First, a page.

NDP Leadership Fundraising Predicted First Ballot Outcome in 2003
February 2nd, 2012
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[Welcome, National Newswatch readers!]
If the 2003 NDP leadership race is anything to go by, a candidate's share of the overall funds being raised for the contest could predict his or her first ballot vote-share to within 1.5 percentage points.*
2003 NDP Leadership Contest Fundraising vs Votes Obtained (based on Jan, 2003 interim report)
(* Thanks to regular reader "Krago" for sending along the archived Babble link with the older data !)
That being the case, roughly half-way through the 2011-2012 NDP leadership race, Brian Topp and Thomas Mulcair are leading the pack. With 23.6% and 20.4% of the total take respectively, the two early front-runners represent 44% of all the funds raised to December 31, 2011 between them.
Peggy Nash, Paul Dewar and Nathan Cullen are behind with 15.1%, 13.1% and 12.0% (representing another 40% of all the leadership fundraising to the end of 2011), while the other four registered candidates trail below 7%.
Another indicator from yesterday's fundraising data is the number of donations. Here you can distinguish the mass-based fund-raising campaigns from the more elite ones. The Mulcair campaign has one of the strongest fundraising teams, given that they've raised 24.9% of all the leadership donations to the end of last calendar year. A bit behind him are Paul Dewar (18.3% of all 2011 leadership donations) and Nathan Cullen (17.8%).
Nash (13.9%) and Topp (12.2%) represent the third tier on this measure, with the other four accounting for fewer than 5% of the total donations each.
2011-12 NDP Leadership Contest Fundraising to End of 2011
|Candidate||Donations $||Donations #|
In terms of their progress towards meeting the goal of a fully-funded campaign, at half-time the two front-runners sit at 33.7% and 29.2% of the current $500K spending limit raised respectively. Nash, Dewar and Cullen are running between 17.2 – 21.6% of the limit, with the rest below 10%.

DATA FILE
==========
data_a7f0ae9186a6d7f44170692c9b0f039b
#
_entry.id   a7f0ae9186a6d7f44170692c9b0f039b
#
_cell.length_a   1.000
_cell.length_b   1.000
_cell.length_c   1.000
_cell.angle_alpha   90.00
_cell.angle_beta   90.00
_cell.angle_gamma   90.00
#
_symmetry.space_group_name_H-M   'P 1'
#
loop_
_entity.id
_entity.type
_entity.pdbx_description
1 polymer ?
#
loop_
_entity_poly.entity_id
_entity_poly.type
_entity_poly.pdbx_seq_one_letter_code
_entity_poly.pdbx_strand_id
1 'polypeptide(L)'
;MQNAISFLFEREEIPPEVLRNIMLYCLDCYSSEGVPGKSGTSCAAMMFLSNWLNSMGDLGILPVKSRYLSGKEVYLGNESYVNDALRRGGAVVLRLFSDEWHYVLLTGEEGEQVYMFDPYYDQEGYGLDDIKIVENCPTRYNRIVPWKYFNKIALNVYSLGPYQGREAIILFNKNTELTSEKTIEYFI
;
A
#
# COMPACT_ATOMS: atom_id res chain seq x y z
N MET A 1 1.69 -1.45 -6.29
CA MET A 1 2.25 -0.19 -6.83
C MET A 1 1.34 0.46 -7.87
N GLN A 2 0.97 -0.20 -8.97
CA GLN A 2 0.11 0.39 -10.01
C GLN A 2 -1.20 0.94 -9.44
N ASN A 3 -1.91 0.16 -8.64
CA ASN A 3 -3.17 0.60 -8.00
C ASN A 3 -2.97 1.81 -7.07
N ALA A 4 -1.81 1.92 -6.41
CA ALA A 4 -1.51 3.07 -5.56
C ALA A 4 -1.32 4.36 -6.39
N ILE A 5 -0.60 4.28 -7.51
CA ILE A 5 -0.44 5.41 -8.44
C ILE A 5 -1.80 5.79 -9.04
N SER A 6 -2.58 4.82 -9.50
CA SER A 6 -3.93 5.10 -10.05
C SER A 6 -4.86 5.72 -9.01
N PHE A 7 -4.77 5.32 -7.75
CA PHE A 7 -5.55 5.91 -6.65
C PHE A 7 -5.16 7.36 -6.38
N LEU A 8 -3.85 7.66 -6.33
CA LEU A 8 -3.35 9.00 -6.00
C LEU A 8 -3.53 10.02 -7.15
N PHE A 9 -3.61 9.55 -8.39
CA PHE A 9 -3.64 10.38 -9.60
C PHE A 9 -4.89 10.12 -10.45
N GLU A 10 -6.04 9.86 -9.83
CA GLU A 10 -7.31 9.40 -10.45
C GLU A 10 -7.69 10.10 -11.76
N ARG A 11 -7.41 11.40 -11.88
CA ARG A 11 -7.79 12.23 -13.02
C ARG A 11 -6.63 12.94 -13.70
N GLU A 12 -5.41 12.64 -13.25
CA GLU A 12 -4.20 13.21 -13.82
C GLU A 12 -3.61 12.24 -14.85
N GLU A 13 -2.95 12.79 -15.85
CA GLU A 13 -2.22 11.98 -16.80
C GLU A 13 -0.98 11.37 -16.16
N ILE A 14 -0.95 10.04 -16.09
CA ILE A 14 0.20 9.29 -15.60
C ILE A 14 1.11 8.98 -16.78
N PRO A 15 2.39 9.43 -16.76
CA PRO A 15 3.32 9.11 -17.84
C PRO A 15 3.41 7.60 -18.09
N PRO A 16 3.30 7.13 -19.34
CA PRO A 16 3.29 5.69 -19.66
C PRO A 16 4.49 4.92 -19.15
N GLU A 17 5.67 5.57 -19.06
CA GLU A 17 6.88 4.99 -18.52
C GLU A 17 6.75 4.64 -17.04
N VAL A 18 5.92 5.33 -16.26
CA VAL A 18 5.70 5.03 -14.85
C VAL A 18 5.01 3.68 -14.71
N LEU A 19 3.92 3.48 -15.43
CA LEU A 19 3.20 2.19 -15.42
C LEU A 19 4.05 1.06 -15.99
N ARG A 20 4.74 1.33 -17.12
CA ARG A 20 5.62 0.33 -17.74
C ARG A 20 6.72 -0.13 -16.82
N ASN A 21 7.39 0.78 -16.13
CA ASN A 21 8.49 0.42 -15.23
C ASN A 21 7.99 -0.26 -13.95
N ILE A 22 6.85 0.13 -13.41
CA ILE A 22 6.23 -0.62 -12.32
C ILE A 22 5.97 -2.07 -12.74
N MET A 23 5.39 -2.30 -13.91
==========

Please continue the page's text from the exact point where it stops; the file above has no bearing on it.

In 2003, only Bill Blaikie and Jack Layton raised substantially more than 10% of the limit, over the entire 7-month race. The 2003 spending limit was $500K as well.
Of course, leadership contestants would have to raise in excess of a half a million dollars in order to fully fund a campaign, given that the NDP assesses a 15% levy on leadership donations in order to pay for the costs of running the race. Under the Elections Act, a leadership contestant could choose not to pass contributions through their party and hence not be subject to the levy, but those donors would not be eligible for a tax receipt, and in any event, the rules set by the NDP for its own race preclude that manner of fundraising.
Moreover, some expenses such as candidate travel (except travel to the six party-sponsored leadership debates) are exempt from the ceiling. This permits candidates living in remote parts of the country to compete on a level playing field with those centrally located. But of course, that entails more fundraising to cover those costs.
2011-12 NDP Leadership Contest Fundraising – Selected Metrics
|Candidate||Donations to Dec 31, 2011|
|Tot $||Tot #||Avg $
As a measure of tapped-out-ness, I also took a look at the distribution of the 279 donations of $900 or more. Brian Topp had 110 donations in that category, while Peggy Nash had 62. Remember that since the contribution ceiling is a per-event limit, if one campaign has completely "tapped out" a contributor, no other campaign can raise money from those individuals afterwards either.
This means the 21 folks who gave $900 or more to Robert Chisholm, for example, will not have much more room (if any) to contribute to any of the remaining candidates. Thus, there is a certain incentive to lock down the high-end contributors early in the fundraising cycle, in order to prevent them from being able to give to your competitors.
Glen McGregor has already looked at the fundraising timelines in a blogpost for the OttawaCitizen.com, which I won't try to emulate, but will simply link to his fantastic chart here:
Finally, the distribution by province. I can't do that for the Q4 data, because the candidates didn't record, or the party didn't upload (or the Elections Canada web-upload application didn't take) the province, city and postal-code data for the Part 2b contributors in Q4, for some reason. If that can be fixed, I'll have a go at it.
Insofar as the Q3 data is concerned, Brian Topp raised all but $800 of his $11,850 from the Greater Toronto area, with $250 each coming from British Columbia and Montréal, and $300 from Alberta.
Note that all leadership contest contributors must be reported by name regardless of the size of their donation (so Nathan Cullen's two Anonymous contributors will have to either be named, or have their contributions returned). The contribution ceiling is a per-event limit, such that no-one may give more than $1,200 in total to all the leadership campaigns. This means someone having already given the limit to one candidate can never make another financial contribution to either that leadership campaign OR ANY OTHER, for the duration of the leadership race. Someone who has given $800 to one candidate could give $200 to a second candidate, and $100 each to two others. You get the idea.
For the latest on the NDP Leadership Race, don't forget to follow the half-hourly news updates, and social media tickers at the Pundits' Guide NDPLdr portal page: http://ndpldr.punditsguide.ca